Monday, 23 November 2020

Free tree trail is a really wild show

A SELF-GUIDED tree trail around Clayfield Copse in Caversham launches tomorrow (Saturday).

The trail around Blackhouse Wood encourages visitors to discover 10 different trees and the wildlife that lives there.

They will get to see the “lovers’ tree”, the “Queen of the Woods” tree and the “super carbon recycling” tree.

Visitors to the site, off Caversham Park Road, will also be able to learn which wood makes the best brooms and the story of its ash trees.

The trail, which runs until November 29, starts in the car park at Clayfield Copse and directional signs will be put in place.

Organiser Jude Oliver, who is also a member of the Friends of Clayfield Copse, said: “Clayfield Copse is home to an ancient woodland that has been there for hundreds of years and you can see things that grow here that you won’t see anywhere else.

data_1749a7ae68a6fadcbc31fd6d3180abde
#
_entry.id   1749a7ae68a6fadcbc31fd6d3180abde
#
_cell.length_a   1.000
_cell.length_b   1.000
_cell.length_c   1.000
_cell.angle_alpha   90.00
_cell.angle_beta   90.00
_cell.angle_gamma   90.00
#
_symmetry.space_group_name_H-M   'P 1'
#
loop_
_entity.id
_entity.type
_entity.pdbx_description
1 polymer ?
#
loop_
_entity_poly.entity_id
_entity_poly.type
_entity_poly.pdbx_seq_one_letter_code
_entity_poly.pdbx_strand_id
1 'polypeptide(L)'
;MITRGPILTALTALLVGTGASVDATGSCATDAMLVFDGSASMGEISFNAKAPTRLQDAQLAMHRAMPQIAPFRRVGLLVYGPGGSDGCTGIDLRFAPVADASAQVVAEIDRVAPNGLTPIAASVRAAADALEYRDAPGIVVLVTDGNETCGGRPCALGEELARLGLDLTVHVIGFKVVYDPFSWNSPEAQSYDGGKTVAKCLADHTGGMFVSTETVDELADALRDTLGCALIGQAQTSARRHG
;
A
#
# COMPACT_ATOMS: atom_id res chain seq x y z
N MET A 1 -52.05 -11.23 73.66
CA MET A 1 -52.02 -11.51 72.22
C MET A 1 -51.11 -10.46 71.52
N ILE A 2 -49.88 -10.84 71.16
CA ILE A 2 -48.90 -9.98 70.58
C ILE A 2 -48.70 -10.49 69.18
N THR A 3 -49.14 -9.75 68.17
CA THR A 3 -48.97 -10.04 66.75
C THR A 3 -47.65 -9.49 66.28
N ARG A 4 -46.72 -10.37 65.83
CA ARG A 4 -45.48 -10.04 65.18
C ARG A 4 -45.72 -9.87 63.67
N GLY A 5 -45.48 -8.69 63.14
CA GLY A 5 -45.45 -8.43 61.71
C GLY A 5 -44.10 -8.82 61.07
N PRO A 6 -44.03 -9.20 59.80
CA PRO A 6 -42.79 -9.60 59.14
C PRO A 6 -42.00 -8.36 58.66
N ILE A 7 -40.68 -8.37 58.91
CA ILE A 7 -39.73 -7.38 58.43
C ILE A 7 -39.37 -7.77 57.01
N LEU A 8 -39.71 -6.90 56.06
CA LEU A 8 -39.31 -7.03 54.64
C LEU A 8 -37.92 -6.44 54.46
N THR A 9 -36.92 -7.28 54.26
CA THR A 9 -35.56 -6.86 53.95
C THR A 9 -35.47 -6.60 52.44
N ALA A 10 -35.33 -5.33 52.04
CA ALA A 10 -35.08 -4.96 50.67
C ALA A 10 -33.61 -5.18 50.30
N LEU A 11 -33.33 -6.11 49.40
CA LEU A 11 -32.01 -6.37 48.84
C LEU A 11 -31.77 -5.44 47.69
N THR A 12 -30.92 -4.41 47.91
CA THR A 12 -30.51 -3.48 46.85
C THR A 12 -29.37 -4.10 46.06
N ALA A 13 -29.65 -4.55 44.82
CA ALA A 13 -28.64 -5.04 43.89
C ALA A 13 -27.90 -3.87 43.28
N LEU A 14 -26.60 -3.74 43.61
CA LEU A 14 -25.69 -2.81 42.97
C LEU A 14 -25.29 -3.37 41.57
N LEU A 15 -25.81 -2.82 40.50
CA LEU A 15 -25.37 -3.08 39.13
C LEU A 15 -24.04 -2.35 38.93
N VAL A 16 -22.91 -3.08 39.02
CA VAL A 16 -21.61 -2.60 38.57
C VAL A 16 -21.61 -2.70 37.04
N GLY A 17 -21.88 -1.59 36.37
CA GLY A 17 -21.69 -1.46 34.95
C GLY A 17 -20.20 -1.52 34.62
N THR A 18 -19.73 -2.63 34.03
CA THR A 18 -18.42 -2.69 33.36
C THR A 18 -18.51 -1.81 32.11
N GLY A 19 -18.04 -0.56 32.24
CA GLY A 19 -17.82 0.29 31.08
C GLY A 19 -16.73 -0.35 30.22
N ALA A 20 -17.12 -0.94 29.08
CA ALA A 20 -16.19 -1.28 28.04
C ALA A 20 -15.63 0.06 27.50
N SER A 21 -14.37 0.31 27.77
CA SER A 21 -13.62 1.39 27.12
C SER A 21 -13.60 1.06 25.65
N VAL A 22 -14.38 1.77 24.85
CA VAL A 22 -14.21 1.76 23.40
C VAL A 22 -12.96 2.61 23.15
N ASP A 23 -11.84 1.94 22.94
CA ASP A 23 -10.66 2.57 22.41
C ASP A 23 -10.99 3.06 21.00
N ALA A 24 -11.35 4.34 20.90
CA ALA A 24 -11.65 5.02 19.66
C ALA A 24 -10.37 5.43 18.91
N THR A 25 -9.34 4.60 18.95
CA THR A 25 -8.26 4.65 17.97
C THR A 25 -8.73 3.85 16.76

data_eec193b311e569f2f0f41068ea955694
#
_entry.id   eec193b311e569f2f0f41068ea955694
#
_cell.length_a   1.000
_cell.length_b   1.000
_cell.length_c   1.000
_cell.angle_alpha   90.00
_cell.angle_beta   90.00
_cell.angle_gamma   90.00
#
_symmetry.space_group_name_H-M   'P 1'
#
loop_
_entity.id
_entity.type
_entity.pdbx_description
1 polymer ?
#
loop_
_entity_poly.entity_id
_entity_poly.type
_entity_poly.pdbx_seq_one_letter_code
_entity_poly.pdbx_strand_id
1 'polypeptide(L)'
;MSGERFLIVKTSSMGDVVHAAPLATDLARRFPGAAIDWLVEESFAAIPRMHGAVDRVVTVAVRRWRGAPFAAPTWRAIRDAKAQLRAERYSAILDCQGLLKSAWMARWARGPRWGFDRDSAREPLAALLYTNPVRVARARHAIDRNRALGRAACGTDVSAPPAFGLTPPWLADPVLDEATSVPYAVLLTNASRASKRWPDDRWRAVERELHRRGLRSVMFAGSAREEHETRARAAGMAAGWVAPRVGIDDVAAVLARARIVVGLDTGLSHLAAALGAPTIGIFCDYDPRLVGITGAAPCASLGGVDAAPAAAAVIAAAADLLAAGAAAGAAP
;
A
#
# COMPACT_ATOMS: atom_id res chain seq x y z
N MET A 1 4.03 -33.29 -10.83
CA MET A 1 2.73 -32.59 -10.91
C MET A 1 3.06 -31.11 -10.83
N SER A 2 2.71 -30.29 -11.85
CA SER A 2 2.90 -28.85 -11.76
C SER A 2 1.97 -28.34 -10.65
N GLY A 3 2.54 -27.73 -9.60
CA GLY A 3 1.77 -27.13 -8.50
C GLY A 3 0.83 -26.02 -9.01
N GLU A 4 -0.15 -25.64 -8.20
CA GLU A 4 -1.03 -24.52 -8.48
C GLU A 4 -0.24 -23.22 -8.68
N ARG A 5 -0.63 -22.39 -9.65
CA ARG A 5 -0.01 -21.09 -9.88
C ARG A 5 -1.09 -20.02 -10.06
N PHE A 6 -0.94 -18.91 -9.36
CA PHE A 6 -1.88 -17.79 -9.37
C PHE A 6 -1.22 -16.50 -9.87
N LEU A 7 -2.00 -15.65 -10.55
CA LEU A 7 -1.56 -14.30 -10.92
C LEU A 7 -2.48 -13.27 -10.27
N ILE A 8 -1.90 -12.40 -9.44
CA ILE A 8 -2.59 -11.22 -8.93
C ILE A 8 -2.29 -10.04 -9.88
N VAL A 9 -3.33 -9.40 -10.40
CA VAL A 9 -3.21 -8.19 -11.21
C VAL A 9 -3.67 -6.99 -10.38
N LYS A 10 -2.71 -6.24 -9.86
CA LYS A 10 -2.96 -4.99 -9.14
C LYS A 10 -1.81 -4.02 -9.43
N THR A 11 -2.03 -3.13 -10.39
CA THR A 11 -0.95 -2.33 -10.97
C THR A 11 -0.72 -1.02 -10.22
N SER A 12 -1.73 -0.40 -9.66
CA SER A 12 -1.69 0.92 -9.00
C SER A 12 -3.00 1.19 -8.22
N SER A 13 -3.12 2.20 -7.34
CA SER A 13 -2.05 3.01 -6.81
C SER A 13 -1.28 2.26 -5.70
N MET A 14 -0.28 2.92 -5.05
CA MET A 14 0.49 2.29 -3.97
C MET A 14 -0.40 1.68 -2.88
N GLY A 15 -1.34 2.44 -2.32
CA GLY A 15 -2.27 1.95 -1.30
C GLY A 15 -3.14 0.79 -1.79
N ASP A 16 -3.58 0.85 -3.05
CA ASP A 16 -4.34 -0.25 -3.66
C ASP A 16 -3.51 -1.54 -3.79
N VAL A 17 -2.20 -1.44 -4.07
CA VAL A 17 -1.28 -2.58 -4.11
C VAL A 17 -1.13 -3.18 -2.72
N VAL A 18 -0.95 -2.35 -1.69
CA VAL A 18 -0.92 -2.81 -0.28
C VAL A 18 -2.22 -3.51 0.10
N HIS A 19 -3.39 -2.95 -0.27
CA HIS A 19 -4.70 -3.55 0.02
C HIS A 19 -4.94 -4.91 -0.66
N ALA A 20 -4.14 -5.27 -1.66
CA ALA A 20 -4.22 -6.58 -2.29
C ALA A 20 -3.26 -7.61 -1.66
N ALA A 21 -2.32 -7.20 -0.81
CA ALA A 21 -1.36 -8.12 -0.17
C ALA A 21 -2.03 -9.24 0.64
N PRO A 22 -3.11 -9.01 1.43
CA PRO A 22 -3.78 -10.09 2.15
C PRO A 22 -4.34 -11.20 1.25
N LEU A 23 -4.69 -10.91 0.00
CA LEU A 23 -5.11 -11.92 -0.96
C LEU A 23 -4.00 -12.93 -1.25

“It has trees such as the wild service, which only grows in ancient woodland, and is nearly 100 years old. It also has little brown berries that used to be used in the brewing of beer.

“There is a very interesting dead tree which is home to a lot of wildlife. It is used by birds of prey because you have an unimpeded field of vision and you can also see a woodpecker who uses it as a drum. Because the tree is dead the sound really reverberates.”

Jude added that during the first national lockdown the copse was very popular with visitors.

She said: “During the first lockdown people discovered the copse for the first time and if you go there at almost any time you will find the car park more than half full.

“A lot of people have said to me that they didn’t know this existed and that it was absolutely beautiful.

“There is a big open field where dogs can run and in addition to the old woods we have regenerating woodland and a footpath that runs through it.”

She added: “You really feel that you are in the middle of the country. It’s a big site — it’s a full mile and a half to walk round it.”

The woodland paths are uneven and may be muddy and slippery, so visitors are advised to wear appropriate footwear.

Guided walks that were due to take place on the afternoon of November 29 have been cancelled due to the second national lockdown to combat the coronavirus pandemic.

For more information, visit the conservation volunteers’ website at

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